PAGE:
While the new bill would create certain legal obligations specifically to campaigns concerning harassment, the dictates of the New Jersey Law Against Discrimination will continue to apply to campaigns.  The New Jersey Law Against Discrimination prohibits sexual harassment and discrimination to employees who work on the campaign and invitees of the campaign under the public accommodation provisions of the.  Invitees include persons such as volunteers, independent contractors and other persons who work on the campaign but may not be considered “employees” under the New Jersey Law Against Discrimination employment sections.

The United States Equal Employment Commission (“EEOC”) has announced that it has settled a discrimination lawsuit in the amount of $321,000 against the United Airlines involving issues of cyber sexual harassment. The Flight Attendant alleged in her pleadings that United Airlines was negligent in allowing ongoing sexual harassment and cyber bullying of a pilot after she broke up with him in 2006 and therefore was responsible for creating at hostile work environment.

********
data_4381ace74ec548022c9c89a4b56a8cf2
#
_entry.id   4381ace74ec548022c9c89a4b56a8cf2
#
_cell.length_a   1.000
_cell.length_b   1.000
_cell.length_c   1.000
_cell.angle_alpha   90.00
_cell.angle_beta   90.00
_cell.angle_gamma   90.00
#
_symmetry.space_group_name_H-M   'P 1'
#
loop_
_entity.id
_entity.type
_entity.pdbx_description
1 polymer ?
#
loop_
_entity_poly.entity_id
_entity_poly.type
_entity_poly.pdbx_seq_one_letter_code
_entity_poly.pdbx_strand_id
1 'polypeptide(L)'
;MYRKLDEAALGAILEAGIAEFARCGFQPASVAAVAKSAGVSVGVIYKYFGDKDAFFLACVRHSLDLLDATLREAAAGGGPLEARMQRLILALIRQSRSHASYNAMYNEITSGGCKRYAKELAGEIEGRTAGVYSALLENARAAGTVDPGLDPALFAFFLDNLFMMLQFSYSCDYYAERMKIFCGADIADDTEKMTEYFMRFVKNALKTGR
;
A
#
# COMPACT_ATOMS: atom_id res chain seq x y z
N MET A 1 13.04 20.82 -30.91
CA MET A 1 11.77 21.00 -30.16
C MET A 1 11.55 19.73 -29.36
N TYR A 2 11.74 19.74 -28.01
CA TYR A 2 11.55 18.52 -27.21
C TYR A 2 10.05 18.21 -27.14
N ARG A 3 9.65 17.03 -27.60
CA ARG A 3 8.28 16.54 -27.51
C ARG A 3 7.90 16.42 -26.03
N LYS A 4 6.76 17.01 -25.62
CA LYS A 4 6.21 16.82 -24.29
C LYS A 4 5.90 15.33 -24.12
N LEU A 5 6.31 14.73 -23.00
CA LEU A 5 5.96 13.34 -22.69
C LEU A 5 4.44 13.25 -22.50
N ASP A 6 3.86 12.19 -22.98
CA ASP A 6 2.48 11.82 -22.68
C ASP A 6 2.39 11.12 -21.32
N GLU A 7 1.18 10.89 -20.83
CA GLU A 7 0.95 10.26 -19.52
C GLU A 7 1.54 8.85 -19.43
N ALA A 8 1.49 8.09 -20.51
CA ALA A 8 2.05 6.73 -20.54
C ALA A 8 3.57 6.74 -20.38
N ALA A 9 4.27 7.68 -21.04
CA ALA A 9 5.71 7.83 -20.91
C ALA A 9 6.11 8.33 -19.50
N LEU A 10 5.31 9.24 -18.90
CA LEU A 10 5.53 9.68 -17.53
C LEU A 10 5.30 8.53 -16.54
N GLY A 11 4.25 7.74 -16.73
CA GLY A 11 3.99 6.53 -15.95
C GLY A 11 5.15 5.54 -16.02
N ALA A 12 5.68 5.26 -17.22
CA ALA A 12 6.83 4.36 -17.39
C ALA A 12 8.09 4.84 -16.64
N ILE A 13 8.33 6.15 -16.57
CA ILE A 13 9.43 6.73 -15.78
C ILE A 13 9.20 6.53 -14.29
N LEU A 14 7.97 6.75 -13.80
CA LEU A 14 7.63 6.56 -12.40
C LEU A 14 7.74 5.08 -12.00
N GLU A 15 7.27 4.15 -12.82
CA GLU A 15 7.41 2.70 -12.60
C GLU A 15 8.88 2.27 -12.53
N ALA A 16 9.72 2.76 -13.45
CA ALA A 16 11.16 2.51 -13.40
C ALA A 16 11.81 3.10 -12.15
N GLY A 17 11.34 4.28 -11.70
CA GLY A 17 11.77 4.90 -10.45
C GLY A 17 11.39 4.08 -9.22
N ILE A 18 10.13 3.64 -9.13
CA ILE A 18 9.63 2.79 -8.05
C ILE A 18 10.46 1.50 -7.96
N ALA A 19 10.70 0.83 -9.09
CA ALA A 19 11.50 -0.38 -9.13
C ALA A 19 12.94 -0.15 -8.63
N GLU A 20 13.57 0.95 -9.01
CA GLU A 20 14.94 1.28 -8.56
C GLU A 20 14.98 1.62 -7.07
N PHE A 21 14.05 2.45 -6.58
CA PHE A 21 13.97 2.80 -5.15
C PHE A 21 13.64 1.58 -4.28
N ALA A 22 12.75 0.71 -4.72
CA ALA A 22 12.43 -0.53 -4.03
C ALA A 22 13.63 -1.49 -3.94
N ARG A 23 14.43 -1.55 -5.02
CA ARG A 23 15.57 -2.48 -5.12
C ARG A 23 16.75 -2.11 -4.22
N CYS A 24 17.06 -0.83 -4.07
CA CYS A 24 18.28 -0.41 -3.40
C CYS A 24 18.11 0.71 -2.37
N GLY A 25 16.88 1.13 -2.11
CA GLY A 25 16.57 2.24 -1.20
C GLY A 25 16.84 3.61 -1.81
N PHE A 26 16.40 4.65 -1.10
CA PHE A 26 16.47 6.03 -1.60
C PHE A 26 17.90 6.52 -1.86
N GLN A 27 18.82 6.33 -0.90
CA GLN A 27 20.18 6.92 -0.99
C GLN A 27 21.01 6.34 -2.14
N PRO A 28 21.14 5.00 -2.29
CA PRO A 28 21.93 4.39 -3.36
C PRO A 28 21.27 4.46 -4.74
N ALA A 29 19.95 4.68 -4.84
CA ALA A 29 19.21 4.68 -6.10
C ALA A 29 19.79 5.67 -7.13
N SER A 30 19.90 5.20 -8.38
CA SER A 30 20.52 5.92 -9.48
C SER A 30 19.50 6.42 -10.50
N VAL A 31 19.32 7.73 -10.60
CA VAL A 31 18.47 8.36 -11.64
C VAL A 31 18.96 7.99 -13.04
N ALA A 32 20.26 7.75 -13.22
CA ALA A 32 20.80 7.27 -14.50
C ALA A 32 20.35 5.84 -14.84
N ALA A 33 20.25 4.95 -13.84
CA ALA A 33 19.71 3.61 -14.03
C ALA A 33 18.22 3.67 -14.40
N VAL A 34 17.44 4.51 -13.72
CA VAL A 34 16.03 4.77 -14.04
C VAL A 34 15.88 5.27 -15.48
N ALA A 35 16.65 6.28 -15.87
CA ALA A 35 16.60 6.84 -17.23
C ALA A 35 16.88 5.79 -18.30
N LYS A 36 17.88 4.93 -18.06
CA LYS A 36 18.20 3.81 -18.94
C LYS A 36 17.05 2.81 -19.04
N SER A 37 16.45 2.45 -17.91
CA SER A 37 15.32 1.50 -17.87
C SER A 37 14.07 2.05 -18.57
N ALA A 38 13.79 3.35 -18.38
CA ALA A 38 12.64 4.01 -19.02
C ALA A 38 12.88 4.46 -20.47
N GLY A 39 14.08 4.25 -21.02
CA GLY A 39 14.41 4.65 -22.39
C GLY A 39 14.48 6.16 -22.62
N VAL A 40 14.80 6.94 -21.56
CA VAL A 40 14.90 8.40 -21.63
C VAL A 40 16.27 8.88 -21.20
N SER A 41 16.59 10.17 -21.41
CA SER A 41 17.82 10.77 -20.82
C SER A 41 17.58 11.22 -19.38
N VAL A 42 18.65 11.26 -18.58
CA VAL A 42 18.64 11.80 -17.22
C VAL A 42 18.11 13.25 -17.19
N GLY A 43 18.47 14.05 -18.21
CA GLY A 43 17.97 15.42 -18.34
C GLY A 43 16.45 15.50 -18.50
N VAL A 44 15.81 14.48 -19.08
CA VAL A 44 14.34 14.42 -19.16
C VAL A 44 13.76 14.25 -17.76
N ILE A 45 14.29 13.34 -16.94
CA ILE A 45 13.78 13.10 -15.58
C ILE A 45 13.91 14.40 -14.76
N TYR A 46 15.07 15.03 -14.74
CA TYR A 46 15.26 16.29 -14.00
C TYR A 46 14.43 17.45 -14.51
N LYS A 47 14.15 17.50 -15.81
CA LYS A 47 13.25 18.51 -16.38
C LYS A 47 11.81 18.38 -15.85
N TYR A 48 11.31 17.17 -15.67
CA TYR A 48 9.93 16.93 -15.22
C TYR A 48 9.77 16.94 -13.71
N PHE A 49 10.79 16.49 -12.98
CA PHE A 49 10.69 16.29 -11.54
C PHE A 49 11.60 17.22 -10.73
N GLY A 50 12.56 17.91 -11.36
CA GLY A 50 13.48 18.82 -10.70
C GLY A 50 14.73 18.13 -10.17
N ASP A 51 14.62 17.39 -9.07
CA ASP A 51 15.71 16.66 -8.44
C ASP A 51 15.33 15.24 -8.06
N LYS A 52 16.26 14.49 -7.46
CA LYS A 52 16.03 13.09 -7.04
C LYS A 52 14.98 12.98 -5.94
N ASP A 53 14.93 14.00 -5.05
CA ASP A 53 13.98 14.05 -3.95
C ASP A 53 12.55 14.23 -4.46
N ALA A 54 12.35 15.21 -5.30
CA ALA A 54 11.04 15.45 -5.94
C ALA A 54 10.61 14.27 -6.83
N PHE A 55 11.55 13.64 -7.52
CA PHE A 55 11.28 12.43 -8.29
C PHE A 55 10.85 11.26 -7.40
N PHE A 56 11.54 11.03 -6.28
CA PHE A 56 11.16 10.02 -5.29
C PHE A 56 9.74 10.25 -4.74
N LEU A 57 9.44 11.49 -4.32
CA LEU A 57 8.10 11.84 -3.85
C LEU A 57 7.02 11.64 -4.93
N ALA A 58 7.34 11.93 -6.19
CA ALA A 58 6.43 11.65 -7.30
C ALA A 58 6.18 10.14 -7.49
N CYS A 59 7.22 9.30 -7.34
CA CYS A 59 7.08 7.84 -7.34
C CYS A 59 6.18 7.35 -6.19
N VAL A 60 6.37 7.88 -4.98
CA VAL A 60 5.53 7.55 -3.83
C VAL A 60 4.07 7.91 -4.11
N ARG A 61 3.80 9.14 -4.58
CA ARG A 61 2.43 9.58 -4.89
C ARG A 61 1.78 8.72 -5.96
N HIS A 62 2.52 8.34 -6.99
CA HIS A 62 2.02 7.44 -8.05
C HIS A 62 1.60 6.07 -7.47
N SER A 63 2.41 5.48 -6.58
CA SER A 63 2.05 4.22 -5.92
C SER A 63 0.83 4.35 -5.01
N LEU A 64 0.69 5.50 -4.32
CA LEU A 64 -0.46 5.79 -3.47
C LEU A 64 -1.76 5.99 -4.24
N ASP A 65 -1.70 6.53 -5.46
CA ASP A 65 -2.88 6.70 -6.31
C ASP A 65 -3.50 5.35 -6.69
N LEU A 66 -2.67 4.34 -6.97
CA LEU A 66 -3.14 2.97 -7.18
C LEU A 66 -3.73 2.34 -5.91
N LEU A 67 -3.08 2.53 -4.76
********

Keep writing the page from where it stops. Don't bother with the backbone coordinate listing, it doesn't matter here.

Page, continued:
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In the filed Complaint, the Flight Attendant alleges that she was engaged in a consensual intimate relationship with a United Airlines pilot from 2002 through 2006.  During the consensual relationship, the Flight Attendant permitted the pilot to take photos and videos of her in provocative poses. The Flight Attendant alleges that the pilot also took at least one photograph and/or video with her knowledge or permission.  In or about 2006, one of the Flight Attendant’s co-workers informed her that he had seen nude photos of her on an internet website for “swingers.” The co-worker told the Flight Attendant that he was led to believe that he had been “chatting” with her on the internet and that he had believed that she had personally emailed him additional photos after they had been communicating directly. Because of the conversation with the co-worker, the Flight Attendant came to believe that the pilot was the person responsible for posting and circulating the nude images of her on the internet.  The Flight Attendant ended the relationship with the pilot after confronting the pilot about him posting the photos and videos without her permission or authorization.